Figure 1: Pareto diagram helps to select the most effective actions.
- Implement the best solutionsAfter identifying the best alternatives in step three, it is time to execute. Beware that some processors postpone taking action because of time constrains, but it may be worthy to hire extra help to carry out recommended solutions right away. Every action should be measurable in terms of cost and savings.
- Track resultsAll solutions that were implemented should be reviewed regularly to ensure that the results are as expected, or to find out if something has changed or requires additional attention. Once recommnded changes are made, then the five-step process can be repeated to double check yourself.
If you think your company could benefit from having a compressed air system audit performed, viist this link to find a distributor in your area to inquire about scheduling an audit. You can also call our toll free number to talk with a customer service rep about locating an FS-Curtis distributor in your area: 800-925-5431.
Click icons to download product literature for compressors used in the food processing industry.
Check out this article: Food industry factory saves $154.000 in annual energy costs, to see how one plant was able to save over $150.000 annually in energy costs.
Source: Oklahoma State University. Food technology fact sheet.
Question: Would you dump lawnmower oil into your car's engine? Probably not. Your neighbor's, maybe, but not your precious heap of a jalopy.
Same strategy holds true for your air compressor. Just like automobile oil, there are many different grades of air compressor oil to choose from, each designed to meet certain specifications.
Two main factors are involved in choosing the correct oil:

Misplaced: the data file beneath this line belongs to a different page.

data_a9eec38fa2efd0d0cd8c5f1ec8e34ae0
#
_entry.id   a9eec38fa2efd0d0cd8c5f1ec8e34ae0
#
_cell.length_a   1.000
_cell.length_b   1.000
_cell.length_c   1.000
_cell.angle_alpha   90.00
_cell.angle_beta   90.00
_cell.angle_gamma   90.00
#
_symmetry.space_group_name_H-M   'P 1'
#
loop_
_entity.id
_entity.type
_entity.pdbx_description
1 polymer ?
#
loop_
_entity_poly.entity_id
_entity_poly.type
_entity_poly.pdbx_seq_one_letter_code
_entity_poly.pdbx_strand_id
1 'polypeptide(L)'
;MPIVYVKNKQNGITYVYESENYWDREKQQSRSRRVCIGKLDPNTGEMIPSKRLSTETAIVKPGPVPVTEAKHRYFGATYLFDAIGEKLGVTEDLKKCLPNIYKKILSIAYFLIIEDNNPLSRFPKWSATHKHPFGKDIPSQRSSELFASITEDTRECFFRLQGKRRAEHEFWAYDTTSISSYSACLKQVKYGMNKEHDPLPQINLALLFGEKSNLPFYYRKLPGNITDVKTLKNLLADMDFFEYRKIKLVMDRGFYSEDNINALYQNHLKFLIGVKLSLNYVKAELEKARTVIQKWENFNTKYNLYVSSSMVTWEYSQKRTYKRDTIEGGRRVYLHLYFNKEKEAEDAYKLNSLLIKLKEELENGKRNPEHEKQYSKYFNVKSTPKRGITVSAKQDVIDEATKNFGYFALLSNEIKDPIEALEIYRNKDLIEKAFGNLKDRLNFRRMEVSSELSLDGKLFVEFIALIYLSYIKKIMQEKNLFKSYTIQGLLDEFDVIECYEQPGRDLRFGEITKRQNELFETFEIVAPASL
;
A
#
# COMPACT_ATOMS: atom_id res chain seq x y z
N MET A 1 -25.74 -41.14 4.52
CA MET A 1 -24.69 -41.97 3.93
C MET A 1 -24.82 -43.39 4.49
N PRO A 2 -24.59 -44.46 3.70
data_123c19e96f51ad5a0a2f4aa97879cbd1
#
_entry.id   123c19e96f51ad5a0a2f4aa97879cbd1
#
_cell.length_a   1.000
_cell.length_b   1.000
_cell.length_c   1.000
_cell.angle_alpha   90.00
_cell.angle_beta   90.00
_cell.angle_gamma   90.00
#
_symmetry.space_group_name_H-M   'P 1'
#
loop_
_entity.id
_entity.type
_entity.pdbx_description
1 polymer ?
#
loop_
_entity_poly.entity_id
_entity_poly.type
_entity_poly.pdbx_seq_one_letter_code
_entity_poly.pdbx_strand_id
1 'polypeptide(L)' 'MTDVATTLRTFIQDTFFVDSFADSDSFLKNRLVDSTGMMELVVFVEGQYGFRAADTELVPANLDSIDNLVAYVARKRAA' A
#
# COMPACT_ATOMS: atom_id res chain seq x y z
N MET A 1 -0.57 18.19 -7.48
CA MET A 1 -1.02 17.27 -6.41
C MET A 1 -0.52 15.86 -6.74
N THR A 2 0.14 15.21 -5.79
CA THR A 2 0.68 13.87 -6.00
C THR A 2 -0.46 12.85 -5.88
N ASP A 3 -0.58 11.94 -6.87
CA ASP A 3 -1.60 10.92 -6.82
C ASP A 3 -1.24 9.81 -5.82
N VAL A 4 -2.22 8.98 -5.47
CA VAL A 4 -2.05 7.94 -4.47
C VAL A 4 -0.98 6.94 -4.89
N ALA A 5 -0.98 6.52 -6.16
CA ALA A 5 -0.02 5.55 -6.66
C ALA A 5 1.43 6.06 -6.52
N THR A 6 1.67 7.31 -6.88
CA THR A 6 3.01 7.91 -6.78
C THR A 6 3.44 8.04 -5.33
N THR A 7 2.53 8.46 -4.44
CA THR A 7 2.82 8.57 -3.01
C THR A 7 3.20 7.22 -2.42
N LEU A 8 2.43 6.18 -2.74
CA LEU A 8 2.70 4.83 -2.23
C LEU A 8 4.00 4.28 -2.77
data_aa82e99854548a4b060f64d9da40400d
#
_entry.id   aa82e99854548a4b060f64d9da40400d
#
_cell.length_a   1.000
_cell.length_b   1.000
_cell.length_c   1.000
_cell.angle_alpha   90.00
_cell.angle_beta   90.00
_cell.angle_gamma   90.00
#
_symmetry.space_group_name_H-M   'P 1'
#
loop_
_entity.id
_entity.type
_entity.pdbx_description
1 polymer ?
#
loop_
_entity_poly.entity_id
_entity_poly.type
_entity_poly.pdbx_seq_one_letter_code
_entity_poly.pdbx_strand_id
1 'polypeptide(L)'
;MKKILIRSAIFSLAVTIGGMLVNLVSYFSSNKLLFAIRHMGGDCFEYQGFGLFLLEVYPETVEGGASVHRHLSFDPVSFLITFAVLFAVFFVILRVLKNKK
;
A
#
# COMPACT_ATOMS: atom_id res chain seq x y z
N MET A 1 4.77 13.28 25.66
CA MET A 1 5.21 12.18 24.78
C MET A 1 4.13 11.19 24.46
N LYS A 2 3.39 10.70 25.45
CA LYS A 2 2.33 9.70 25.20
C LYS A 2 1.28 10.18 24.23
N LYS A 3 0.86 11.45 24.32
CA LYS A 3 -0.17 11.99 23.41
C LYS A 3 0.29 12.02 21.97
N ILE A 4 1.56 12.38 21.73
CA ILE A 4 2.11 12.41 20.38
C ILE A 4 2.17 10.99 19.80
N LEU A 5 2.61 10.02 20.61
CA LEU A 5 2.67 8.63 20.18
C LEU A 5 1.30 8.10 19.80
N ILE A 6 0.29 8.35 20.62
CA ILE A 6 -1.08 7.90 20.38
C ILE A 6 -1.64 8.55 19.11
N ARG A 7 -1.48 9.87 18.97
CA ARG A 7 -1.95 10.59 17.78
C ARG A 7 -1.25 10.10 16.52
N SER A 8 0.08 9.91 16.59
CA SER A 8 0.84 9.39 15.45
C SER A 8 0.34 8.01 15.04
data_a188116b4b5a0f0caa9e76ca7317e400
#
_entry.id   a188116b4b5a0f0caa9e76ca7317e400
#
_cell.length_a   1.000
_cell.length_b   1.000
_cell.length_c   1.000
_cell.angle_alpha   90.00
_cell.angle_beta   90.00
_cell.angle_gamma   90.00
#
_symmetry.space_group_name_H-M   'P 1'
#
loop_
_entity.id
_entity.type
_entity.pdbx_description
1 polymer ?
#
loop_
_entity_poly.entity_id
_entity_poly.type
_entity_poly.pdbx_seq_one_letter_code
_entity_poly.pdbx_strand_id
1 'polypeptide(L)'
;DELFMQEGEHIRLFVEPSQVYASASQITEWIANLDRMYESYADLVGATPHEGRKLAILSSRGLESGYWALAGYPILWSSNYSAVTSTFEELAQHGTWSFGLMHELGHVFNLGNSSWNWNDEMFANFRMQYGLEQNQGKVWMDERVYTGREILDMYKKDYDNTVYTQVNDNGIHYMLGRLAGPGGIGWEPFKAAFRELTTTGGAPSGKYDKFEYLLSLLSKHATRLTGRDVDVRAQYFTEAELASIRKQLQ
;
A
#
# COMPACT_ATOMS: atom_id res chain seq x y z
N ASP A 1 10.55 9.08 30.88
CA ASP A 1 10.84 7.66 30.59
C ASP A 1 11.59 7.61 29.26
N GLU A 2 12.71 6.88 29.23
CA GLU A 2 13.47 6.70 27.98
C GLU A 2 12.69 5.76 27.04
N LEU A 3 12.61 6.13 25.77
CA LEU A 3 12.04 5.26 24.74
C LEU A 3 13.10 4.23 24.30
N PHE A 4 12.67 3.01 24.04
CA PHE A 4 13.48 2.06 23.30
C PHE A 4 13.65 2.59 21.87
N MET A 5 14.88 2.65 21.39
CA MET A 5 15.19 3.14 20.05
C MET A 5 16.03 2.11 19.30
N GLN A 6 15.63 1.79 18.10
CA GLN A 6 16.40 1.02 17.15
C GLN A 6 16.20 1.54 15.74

1) The type of compressor. Rotary screw or recip?
2) The environment your compressor operates in. Hot, humid temperatures? Cold? Dirty air? Clean, sterile environment?
Many compressors, many environments, many choices.
Solution? Of course there is. What's a riddle without an answer.
To help ease your pain when choosing oil for your compressor, FS-Curtis has introduced two new fluid lines: FSC-Max Fluid and Pro Fluid.
FSC-Max Fluid is our core fluid product line and comes with a bold new look. Designed to offer the highest protection for your FS-Curtis products and to operate at 100% efficiency in virtually all environments, FSC-Max will help run your unit efficiently and smoothly in various environments from food grade applications to large industrial.
How much faith do we have in the FSC-Max Fluid line? All FS-Curtis products are tested and shipped from our headquarters and plant in St. Louis, MO., using FSC-Max Fluid.
It's also the only lubricant product line that can validate FS-Curtis extended warranty programs.This is important in order to protect your investment and ensure its longevity.
Pro Fluid is a great new addition to our professional grade line of products and offers a full range of fluid choices for virtually all circumstances. It is also an ideal economical alternative for OEM replacement fluids, and a great choice when servicing industrial machinery.
For more information about which fluid is the best choice for you compressor, ask your FS-Curtis sales representative, call our service representatives at 314-383-1300 or visit our website at us.fscurtis.com